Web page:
It is clear, however, that this passion for peace and unity stems from him following the One who said “Blessed are the peacemakers” (Mt 5:9) and “who reconciled us to himself through Christ and gave us the ministry of reconciliation” (2 Cor 5:18).

Micael Grenholm is editor-in-chief for PCPJ.

ska%cc%88rmavbild-2017-01-06-kl-21-17-02Pentecostals & Charismatics for Peace & Justice is a multicultural, gender inclusive, and ecumenical organization that promotes peace, justice, and reconciliation work among Pentecostal and Charismatic Christians around the world. If you like what we do, please become a member!

Hillsong Shouldn’t Put Their Trust in Powerful Men

by Jacob Schönning.

This summer it was reported that the Australian liberal prime minister Scott Morrison was welcomend on  stage at a gigantic Hillsong meeting during their annual conference in Sydney.  He led the congregation of 30-35000 people in prayer and confessed his faith in a miracle working God. Andreas Nielsen, lead pastor of Hillsong Sweden, affirmed that the prime minister ”is a devout Christian”. He also said that that ”his participation in the conference is a recognition of the important role that the church in general plays in Australia and that it makes a difference.”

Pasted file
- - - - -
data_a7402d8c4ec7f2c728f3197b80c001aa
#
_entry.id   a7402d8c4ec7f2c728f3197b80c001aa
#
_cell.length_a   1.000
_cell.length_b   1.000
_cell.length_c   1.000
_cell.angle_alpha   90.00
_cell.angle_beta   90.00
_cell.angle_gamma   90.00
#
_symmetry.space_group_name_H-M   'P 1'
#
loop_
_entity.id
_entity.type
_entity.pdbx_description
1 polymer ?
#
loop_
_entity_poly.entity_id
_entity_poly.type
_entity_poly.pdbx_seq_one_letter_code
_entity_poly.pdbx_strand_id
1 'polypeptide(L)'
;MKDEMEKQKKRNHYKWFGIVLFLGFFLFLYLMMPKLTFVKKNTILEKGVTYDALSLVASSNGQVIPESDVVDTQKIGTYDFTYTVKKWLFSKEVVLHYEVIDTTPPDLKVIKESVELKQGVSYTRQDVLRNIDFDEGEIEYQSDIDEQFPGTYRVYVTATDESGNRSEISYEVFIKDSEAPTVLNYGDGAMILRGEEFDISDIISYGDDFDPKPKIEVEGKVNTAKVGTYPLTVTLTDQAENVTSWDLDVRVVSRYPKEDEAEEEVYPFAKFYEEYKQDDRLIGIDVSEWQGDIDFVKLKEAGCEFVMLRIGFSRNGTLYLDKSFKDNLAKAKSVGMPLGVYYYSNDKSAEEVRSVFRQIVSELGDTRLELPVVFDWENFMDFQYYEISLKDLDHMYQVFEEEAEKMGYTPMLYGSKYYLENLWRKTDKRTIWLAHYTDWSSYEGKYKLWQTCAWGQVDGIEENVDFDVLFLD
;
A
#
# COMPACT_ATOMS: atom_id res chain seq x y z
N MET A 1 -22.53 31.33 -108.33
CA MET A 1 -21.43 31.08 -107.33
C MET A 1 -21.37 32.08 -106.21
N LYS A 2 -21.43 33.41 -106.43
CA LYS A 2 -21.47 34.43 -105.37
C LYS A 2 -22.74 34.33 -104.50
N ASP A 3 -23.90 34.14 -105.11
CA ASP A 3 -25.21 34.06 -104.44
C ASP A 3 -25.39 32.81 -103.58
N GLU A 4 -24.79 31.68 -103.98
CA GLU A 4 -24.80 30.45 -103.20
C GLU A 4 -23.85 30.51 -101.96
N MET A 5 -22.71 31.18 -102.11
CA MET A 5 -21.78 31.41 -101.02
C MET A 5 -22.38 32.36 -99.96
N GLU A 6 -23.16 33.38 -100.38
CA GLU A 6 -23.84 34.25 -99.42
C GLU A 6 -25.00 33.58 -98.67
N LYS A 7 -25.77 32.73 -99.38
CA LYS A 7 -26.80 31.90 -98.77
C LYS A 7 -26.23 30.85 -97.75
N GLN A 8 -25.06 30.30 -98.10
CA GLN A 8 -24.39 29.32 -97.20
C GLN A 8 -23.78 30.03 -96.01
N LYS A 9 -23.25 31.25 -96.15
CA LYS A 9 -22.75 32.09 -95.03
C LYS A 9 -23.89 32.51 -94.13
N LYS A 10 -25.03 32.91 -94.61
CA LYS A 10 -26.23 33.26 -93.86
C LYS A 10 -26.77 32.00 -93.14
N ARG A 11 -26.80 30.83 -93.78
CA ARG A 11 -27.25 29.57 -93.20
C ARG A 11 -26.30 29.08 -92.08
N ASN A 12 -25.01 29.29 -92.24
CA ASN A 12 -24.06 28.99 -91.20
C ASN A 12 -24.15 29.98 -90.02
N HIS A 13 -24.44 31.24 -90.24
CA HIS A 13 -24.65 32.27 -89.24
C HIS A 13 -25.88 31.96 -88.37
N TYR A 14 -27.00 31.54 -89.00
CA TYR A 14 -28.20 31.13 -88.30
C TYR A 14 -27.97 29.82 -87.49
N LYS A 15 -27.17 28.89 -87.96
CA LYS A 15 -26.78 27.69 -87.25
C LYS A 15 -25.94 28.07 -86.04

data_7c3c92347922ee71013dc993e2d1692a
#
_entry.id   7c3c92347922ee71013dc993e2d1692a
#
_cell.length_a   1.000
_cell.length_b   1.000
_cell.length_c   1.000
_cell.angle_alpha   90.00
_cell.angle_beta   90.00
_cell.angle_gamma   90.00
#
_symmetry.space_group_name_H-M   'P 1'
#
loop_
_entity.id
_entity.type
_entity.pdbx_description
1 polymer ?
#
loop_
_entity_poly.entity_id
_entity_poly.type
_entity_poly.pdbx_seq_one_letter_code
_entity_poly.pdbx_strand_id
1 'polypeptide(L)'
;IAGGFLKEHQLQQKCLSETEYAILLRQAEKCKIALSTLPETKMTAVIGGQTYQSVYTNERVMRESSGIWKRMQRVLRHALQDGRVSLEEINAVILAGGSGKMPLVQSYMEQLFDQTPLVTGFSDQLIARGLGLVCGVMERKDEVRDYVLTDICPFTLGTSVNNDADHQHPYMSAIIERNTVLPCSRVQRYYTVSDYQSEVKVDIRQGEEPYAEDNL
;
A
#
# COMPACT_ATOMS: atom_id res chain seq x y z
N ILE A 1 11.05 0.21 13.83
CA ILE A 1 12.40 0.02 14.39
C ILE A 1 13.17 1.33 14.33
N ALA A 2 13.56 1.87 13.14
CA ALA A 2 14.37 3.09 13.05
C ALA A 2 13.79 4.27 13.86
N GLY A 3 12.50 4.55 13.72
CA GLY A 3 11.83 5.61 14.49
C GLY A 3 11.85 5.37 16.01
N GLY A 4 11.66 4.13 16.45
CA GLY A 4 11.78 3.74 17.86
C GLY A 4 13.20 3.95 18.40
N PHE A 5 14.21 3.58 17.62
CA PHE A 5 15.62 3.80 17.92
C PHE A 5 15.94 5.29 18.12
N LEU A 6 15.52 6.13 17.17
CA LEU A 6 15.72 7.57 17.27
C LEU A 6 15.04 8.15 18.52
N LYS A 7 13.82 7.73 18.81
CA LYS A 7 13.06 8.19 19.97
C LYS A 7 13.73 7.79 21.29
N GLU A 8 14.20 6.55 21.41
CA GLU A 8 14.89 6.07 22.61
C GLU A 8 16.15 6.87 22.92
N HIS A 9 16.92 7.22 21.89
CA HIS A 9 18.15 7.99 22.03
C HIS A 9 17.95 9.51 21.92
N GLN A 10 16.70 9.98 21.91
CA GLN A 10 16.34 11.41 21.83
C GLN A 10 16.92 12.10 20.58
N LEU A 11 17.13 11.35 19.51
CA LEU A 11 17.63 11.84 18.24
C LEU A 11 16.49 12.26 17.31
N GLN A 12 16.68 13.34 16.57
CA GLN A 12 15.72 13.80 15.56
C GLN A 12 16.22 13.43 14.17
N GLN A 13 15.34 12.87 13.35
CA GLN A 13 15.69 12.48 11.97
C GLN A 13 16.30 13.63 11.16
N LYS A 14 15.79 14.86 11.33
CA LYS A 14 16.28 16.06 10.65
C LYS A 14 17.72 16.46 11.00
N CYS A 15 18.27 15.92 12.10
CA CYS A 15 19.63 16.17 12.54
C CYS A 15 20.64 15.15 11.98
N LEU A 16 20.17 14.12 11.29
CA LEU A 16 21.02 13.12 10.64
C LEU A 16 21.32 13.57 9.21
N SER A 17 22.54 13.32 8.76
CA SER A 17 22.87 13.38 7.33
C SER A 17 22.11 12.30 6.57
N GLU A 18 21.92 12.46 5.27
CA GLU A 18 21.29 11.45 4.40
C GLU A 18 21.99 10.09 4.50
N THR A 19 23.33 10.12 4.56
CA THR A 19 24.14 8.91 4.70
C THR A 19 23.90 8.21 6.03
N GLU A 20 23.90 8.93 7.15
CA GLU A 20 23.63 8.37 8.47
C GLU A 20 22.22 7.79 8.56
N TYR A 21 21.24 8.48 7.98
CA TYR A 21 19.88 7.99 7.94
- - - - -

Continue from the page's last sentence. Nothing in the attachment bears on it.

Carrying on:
Fantastic, isn’t it?

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I am not so sure about that. On the contrary, I think that it is very dangerous for the soul of the Church in Australia. Last winter Magnus Malm wrote in Swedish Christian newspaper Dagen that God is not on the side of the powerful. In fact God says in Psalms 146,3: ”Never put your trust in powerful men.”  For centuries, Catholic and Orthodox churches have often been close to political power. That was the case when Spanish and Portuguese conquerors went ashore in South America, and it is the same today in countries like Russia and Poland. Continue reading Hillsong Shouldn’t Put Their Trust in Powerful Men